As you can see from some of the other posts here, at the request of the US Conference of Mayors, I’ve been focusing on an economic development strategy that will work in the future. As a result of that work, I’ve been presenting my ideas in many places and before many audiences, generally including mayors or other senior officials of local government.
Without going into the whole line of reasoning, I discuss the combined effects of (1) a future with ubiquitous high quality communications and (2) the shift of the labor force to providing ideas and other intangible services. One implication of these trends is the disaggregation of the monolithic big company that would concentrate jobs in a city and, as an alternative, the empowerment of fluid teams of individuals.
To drive the point home, I argue that the true measure of the economic success of a city is the sum (or the median?) of the income and wealth of its residents — and not the total sales of companies that might have a local postal address there. Read More »
Tags: adaptability, economy, future, government, IBSG, real estate, resilience, taxes
As summer rolls into fall, my kids are heading back to school. It’s always an interesting transition but this year even more so with my daughter going away to college for the first time. This has brought back a flood of memories from my own college education experiences.
I have always had a passion for education and have a strong belief in continous learning.
Today, so much is available on the web, through social media websites, and online video.
In the world of technology and government, there is so much more to learn every day. New technologies: cloud, cybersecurity and virtualization, new delivery methods: virtual classrooms, online video, and collaboration, and new government requirements and certifications.
I recently came across some useful learning resources including the Cisco CCNP Security Certification courseware and VMware/Cisco network considerations for desktop virtualization.
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Tags: certifications, cloud, cybersecurity, government, security, Video Learning, virtualization
I read an article recently discussing the advantages and disadvantages of smartcards. I know that there have been quite a few distributed, but it seems to me that the adoption rate and the length of time they have been available are a bit out of sync. I would have thought that we would have many more smartcards, used in more places, being as they werer actually invented in 1968, and were widely used in French pay phones starting in 1983.
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Tags: government, identity, logical security, physical security, retail, security, smartcards, Smartphones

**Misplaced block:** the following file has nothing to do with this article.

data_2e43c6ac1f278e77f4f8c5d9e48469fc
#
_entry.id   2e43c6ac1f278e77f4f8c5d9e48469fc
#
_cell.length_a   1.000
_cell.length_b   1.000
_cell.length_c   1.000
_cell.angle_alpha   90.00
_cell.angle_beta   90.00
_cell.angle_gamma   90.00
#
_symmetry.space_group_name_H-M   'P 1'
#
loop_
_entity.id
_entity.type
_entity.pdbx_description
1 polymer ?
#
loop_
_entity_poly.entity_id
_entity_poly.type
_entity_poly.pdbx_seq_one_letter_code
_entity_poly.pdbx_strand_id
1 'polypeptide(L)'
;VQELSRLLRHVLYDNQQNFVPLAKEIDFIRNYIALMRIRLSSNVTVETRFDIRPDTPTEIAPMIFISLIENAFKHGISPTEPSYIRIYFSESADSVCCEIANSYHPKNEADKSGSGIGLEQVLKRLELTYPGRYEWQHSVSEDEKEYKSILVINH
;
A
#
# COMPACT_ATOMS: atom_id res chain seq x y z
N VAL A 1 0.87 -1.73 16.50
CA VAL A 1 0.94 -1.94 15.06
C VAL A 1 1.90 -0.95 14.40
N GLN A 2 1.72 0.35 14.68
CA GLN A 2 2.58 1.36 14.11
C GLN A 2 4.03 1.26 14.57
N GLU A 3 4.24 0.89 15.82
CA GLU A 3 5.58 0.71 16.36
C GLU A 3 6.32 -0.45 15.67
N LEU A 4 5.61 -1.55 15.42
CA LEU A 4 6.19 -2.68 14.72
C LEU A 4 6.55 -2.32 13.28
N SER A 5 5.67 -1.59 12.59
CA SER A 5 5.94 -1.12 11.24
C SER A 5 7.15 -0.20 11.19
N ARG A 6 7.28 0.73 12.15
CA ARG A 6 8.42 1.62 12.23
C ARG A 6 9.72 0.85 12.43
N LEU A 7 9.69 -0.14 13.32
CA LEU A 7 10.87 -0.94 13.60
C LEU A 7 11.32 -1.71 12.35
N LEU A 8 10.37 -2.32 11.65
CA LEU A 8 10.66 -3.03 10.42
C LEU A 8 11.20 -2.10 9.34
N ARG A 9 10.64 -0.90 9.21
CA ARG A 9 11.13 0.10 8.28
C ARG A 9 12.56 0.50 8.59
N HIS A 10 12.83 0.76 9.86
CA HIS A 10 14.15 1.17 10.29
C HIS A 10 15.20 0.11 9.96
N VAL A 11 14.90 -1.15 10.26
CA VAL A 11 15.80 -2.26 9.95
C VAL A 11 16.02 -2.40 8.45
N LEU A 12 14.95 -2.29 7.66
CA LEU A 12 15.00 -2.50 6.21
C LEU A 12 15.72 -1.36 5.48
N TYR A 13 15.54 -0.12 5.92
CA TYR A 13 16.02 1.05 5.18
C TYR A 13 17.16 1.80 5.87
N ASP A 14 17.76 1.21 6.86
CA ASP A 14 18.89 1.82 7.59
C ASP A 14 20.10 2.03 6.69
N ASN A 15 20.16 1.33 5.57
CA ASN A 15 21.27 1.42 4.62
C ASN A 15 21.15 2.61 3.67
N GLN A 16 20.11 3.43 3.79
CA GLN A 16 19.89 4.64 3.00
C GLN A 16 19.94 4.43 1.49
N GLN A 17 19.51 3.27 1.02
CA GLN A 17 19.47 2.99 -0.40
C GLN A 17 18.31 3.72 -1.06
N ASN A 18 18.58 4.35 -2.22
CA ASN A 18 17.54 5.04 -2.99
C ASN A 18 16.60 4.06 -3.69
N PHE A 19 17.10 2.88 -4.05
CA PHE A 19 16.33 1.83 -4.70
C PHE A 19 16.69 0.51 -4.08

Stealing a quote from Arthur C. Clarke: “Any technology, sufficiently developed, is indistinguishable from magic”. Some people would certainly consider security these days as magic. Okay, so much for that reference, but what does Star Trek have to do with government and security, my typical topics. Star Trek, although mostly about exploration sure seemed to have a bit of a “Space Military” characteristic to it. Isn’t that what the Star Fleet was all about? (no offense intended, Capt. Kirk.)
Lately, I’ve been doing some research for a paper on the integration of physical and logical security (I did an initial paper that you can see here: Click on “The Necessity of Security”) and it dawned on me how very similar the technology of today is to the science fiction of the 1960’s, or in Mr. Clarke’s case, magic. So here is a synopsis of some of my observations. I’m sure there are more; please feel free to reply with what I’ve missed or your own favorites.
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Tags: arthur c clarke, captain kirk, cloud, Cloud Computing, cybersecurity, data center, government, magic, science fiction, security, star trek
Cloud is not a passing trend; recent investments into cloud research centers and infrastructure have demonstrated that industries from higher education to governments are taking a serious look at cloud based technology and embracing it as an enabler of networking of the future.
Here are just a few examples of how cloud technology is being used today:
German service provider builds a secure, multitenant cloud for churches and public sector organizations to deliver business applications to millions of end users; enabling customers to dynamically scale resources on demand and accelerated time to market for new services.
Seattle University deploys unified computing and virtual desktop by converting 20 campus computer labs and over 1500 desktop computers into virtual desktops and as a result decreased operating expenses, prolonged desktop lifecycle, and synced all labs on a uniform software program to ensure faster response times to students, teachers and faculty to help meet educational and administrative needs. Read More »
Tags: cloud_computing, government, higher education, unified computing, Virtual Desktop Infrastructure